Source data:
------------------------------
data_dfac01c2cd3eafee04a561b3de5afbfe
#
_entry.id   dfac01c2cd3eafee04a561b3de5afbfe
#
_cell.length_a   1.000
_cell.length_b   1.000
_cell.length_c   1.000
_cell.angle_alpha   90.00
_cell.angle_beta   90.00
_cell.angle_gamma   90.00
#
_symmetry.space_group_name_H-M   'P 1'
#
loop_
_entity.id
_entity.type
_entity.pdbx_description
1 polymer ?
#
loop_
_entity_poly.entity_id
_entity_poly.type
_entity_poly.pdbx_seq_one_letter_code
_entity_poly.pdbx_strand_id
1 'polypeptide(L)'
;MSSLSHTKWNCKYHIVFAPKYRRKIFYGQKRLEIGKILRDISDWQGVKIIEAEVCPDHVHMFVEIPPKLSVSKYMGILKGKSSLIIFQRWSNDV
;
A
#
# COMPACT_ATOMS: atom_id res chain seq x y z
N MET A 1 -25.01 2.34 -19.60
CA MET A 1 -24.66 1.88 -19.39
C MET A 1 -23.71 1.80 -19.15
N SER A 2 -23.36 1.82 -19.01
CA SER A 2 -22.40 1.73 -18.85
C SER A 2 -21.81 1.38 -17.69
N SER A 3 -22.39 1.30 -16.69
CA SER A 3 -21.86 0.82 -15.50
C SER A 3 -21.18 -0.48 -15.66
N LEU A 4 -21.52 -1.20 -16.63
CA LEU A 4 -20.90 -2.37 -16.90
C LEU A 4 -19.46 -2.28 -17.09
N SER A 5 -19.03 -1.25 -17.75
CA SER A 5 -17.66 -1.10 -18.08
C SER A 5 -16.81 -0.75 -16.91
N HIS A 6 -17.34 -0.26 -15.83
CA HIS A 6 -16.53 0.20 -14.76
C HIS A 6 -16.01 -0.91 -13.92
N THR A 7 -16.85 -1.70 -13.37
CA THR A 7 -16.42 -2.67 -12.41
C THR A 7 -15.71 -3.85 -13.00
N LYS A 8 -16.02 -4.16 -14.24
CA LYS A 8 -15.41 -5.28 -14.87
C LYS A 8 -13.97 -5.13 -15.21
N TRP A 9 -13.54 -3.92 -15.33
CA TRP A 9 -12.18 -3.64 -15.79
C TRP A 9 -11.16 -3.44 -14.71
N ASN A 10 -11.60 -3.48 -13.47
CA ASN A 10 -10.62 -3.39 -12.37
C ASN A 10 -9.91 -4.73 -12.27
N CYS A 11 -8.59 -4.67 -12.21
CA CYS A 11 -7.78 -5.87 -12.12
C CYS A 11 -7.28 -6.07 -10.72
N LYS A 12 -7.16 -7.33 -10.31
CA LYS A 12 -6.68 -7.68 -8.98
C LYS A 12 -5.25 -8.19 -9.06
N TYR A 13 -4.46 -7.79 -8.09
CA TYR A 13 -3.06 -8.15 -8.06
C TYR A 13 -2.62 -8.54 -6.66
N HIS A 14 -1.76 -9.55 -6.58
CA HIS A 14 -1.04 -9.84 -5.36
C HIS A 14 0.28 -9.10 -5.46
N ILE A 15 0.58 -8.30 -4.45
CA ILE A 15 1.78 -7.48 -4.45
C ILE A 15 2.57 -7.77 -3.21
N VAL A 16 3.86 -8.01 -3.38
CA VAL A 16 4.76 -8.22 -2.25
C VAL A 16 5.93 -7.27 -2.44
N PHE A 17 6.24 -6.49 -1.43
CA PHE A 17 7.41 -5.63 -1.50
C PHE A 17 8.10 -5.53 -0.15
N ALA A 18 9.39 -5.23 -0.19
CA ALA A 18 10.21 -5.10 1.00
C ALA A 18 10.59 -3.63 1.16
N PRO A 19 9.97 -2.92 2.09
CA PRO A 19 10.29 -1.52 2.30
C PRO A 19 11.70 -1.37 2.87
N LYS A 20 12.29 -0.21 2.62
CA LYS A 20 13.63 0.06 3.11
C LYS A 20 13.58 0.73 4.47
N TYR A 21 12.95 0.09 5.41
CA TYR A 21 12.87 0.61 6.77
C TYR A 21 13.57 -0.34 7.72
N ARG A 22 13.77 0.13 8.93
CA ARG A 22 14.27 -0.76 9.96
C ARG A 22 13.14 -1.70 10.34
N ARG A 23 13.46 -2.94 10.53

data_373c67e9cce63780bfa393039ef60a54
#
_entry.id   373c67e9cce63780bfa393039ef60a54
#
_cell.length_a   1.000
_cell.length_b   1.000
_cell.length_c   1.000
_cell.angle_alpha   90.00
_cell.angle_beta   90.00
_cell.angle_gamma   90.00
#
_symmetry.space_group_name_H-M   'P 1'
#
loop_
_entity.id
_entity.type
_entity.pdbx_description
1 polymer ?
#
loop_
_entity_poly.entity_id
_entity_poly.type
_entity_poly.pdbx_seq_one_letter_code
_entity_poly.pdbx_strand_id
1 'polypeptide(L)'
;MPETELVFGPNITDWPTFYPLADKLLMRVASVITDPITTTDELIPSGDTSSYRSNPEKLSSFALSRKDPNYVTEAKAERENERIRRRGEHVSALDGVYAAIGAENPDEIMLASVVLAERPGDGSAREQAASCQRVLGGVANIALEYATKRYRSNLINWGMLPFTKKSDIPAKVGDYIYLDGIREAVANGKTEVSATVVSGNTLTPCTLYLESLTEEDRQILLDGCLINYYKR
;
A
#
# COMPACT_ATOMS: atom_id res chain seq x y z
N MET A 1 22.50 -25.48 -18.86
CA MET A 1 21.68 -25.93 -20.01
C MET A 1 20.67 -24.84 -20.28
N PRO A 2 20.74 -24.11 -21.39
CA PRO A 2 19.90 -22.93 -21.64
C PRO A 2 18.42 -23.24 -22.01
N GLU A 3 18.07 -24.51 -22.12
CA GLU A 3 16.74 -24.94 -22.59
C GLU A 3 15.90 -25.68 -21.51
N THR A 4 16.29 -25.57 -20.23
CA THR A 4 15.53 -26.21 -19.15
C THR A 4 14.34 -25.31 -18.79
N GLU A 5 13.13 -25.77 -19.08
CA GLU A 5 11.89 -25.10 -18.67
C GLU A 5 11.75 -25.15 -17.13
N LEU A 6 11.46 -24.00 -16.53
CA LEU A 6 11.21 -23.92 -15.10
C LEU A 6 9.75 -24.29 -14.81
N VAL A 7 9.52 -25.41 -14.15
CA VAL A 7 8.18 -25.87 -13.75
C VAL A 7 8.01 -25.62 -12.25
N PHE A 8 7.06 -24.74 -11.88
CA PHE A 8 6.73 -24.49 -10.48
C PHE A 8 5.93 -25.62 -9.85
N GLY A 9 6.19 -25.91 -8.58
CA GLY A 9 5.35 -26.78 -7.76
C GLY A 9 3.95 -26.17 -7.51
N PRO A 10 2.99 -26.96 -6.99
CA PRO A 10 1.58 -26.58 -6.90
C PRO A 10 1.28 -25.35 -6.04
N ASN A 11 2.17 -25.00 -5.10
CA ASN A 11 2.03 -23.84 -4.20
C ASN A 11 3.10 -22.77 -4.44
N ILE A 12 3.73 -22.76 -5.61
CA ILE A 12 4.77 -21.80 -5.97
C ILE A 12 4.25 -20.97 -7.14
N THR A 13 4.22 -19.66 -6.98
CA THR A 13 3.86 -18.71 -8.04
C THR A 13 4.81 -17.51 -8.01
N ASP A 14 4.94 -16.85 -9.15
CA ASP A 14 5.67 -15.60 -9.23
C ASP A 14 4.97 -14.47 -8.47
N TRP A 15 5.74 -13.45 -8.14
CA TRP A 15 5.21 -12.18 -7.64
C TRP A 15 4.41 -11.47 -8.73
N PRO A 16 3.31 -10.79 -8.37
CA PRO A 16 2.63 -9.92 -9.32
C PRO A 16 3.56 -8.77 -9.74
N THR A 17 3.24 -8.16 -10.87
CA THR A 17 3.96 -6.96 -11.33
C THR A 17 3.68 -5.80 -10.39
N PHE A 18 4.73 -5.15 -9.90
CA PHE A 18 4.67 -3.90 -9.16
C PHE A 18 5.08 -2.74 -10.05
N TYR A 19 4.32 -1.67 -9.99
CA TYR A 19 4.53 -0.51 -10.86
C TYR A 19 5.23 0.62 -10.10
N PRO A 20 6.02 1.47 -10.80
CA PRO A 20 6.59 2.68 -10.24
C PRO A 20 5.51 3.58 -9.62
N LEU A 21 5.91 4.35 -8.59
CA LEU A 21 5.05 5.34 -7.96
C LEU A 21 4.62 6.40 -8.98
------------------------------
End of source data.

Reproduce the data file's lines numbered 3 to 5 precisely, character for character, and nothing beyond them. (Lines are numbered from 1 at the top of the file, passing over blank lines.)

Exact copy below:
_entry.id   dfac01c2cd3eafee04a561b3de5afbfe
#
_cell.length_a   1.000